Ocean Acidification Research Center

Ocean acidification (OA) is the result of anthropogenic increases in atmospheric carbon dioxide that is later absorbed by the ocean. This change in ocean chemistry makes the global oceans more acidic. Concerns over increasing acidity in Alaska and how this phenomenon will impact Alaska’s Blue Economy spurred the creation of the Ocean Acidification Research Center (OARC) within the College of Fisheries and Ocean Sciences (CFOS) at the University of Alaska Fairbanks (UAF).

OARC map

Placement of this center in Alaska is critical to the state’s long-term interests because the region will experience the effects of ocean acidification faster and to a greater degree than in lower latitudes due to colder water temperatures, ocean circulation patterns, and highly productive continental shelves. These characteristics act to enhance the transport of carbon dioxide (CO2) from the atmosphere into the ocean, which may accelerate acidification.

OARC Objectives

  1. Conduct research into OA, particularly in Alaskan waters, to determine the intensity, duration, and extent of OA around the state. We achieve this by long-term autonomous monitoring and modeling efforts, conducting field observations in highly sensitive areas, and quantifying physiological responses of vulnerable and commercially viable species.
  2. Serve the public and private sectors by providing access to OARC-generated data, training students and citizen scientists, and accepting seawater samples to be run at cost.

Thank you for your support!

We are very thankful to our funders for their support, including the Alaska Ocean Observing System (AOOS), Bureau of Ocean Energy Management (BOEM), Coastal Marine Institute (CMI), Cooperative Institute for Alaska Research (CIFAR), National Atmospheric and Space Administration (NASA), National Park Service (NPS), National Oceanic and Atmospheric Administration (NOAA), National Science Foundation (NSF), North Pacific Research Board (NPRB), Pollock Conservation Cooperative Research Center (PCCRC), and the State of Alaska.


Here are a few helpful links to learn more information about OA research in Alaska and around the globe.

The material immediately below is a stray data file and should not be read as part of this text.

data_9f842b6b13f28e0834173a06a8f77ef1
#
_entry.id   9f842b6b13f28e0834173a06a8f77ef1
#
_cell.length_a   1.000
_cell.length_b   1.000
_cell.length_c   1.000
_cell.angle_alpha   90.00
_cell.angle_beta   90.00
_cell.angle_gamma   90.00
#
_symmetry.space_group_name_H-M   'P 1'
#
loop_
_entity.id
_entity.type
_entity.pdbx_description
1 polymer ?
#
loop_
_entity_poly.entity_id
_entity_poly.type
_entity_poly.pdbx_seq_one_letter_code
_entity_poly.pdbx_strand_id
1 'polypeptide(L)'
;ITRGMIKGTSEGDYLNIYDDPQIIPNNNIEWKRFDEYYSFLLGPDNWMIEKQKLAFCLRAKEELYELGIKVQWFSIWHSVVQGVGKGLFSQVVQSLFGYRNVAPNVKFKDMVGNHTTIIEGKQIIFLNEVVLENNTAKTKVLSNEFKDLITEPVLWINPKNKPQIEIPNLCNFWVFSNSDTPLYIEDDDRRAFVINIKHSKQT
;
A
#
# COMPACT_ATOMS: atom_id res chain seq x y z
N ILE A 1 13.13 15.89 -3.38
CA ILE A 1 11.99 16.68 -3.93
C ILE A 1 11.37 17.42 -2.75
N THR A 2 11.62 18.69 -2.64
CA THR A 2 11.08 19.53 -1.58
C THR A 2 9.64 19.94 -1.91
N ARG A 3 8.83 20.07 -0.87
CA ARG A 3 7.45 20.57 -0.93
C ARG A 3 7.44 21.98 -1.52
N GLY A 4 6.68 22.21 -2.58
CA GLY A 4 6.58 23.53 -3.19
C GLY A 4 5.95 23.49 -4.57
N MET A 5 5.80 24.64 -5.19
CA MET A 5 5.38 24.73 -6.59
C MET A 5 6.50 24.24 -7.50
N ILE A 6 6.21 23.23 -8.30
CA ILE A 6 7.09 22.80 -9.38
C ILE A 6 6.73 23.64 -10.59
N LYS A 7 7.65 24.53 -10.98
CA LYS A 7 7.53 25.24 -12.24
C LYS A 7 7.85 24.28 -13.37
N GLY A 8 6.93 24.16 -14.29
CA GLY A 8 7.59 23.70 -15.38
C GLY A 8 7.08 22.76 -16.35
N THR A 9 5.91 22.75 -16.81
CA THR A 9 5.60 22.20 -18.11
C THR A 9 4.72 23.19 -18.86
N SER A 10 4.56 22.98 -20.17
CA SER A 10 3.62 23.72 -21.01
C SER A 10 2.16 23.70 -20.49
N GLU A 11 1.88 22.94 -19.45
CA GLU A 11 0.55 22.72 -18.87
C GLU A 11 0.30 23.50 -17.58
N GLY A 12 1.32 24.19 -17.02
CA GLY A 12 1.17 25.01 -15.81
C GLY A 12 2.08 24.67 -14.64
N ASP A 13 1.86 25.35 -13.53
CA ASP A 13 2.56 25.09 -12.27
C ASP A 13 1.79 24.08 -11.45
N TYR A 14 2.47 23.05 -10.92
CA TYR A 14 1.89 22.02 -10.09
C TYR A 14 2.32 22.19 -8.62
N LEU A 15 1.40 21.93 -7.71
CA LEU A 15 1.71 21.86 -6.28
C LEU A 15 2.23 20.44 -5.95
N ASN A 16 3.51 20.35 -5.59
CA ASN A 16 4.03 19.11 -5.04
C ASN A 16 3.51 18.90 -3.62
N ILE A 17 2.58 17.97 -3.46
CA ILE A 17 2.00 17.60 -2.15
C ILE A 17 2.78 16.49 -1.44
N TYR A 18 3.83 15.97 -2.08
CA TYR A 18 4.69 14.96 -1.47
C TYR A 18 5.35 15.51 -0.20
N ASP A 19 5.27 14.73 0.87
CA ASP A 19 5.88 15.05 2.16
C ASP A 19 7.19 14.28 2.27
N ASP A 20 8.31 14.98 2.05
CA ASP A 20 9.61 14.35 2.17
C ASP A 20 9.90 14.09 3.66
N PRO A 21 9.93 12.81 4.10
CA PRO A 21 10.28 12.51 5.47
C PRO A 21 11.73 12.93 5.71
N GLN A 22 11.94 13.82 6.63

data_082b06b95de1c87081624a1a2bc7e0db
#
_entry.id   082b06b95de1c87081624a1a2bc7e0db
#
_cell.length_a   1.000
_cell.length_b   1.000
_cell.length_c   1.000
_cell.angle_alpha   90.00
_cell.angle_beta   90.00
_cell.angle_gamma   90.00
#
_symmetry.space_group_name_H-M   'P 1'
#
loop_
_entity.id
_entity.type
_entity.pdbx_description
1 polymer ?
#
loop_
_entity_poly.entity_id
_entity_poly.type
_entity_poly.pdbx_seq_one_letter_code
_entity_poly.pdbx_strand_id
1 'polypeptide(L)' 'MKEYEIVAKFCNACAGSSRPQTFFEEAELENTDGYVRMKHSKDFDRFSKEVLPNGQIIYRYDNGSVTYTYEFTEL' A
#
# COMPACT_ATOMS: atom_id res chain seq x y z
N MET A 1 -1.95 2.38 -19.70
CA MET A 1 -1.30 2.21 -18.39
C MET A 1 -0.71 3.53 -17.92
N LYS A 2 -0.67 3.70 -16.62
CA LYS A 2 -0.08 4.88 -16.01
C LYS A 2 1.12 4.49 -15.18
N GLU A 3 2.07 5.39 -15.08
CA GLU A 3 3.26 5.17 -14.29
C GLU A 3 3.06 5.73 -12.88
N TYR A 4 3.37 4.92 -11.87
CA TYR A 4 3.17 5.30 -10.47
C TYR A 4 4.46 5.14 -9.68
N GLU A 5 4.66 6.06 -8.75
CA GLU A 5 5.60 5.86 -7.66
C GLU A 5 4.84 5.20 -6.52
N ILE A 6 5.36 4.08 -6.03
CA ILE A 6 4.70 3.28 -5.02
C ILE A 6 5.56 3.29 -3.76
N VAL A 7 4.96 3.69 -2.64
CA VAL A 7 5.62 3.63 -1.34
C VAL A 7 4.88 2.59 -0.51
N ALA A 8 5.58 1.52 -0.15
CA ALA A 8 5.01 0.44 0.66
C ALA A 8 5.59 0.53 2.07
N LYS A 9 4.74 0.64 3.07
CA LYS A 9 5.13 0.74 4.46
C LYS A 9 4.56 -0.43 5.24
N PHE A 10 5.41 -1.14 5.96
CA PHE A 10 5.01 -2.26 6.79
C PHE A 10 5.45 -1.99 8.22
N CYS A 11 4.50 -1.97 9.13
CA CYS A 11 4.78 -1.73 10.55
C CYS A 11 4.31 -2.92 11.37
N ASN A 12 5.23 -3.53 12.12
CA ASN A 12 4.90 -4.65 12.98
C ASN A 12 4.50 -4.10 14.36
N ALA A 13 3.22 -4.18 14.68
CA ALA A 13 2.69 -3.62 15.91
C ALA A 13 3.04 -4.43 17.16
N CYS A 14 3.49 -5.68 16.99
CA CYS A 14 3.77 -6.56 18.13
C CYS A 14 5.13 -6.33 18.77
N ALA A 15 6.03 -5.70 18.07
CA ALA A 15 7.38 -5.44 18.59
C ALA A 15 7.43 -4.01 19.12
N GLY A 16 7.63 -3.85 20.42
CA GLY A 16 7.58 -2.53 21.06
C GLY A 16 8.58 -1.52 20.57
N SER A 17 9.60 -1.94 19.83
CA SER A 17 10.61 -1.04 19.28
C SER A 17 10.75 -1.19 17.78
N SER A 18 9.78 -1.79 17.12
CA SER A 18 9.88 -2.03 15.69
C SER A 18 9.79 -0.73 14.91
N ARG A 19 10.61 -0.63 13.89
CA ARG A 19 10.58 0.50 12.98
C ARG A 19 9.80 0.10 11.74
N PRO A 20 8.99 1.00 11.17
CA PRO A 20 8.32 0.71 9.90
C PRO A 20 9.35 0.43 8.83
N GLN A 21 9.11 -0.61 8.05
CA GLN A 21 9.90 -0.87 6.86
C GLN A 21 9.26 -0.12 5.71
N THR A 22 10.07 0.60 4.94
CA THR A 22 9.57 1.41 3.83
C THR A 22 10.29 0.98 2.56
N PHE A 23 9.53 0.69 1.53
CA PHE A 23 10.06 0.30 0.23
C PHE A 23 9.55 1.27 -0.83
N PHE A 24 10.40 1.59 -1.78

For more information, please email oarc@cfos.uaf.edu or tweet us at @OARC_Alaska.


Check out the new paper we coauthored with lead author Natalie Monacci on a decade of

marine inorganic carbon chemistry observations in the northern Gulf of Alaska.

Alaska’s longest continual ocean acidification mooring, nicknamed “GAKOA” (for Gulf of Alaska Ocean Acidification), just turned ten years old.
We are accepting proposals from current UAF students to add ocean acidification (OA) measurements to their research projects. Proposals are due March 15, 2024. View the ’Samples of Opportunity’ site for more information. 
The Surface Ocean CO2 Atlas (SOCAT) is out for 2022! The OARC contributes to this global data product to be used for quantification of ocean CO2 uptake. Check out the release poster highlighting the alarming decline in the ocean CO2 observing capacity.
Learn about the  spring 2022 mooring cruise for the Ecosystems and Fisheries-Oceanography Coordinated Investigations in this 4-part series. Watch the video.
Read the 2022 CICONES magazine article, Fourth Time's a Charm, about the recovery of surface monitoring equipment in the Bering Sea before the sea ice advanced.

The Coastal Ocean Data Analysis Product in North America (CODAP-NA) is out!  Check out the new paper we coauthored with lead author Liqing Jiang on inorganic carbon, oxygen, and nutrients on the North American ocean margins.

OARC Lead Natalie Monacci presented the "Ocean Acidification Research Center" as part of the 2021 Arctic Research Open House. 

View the video on YouTube.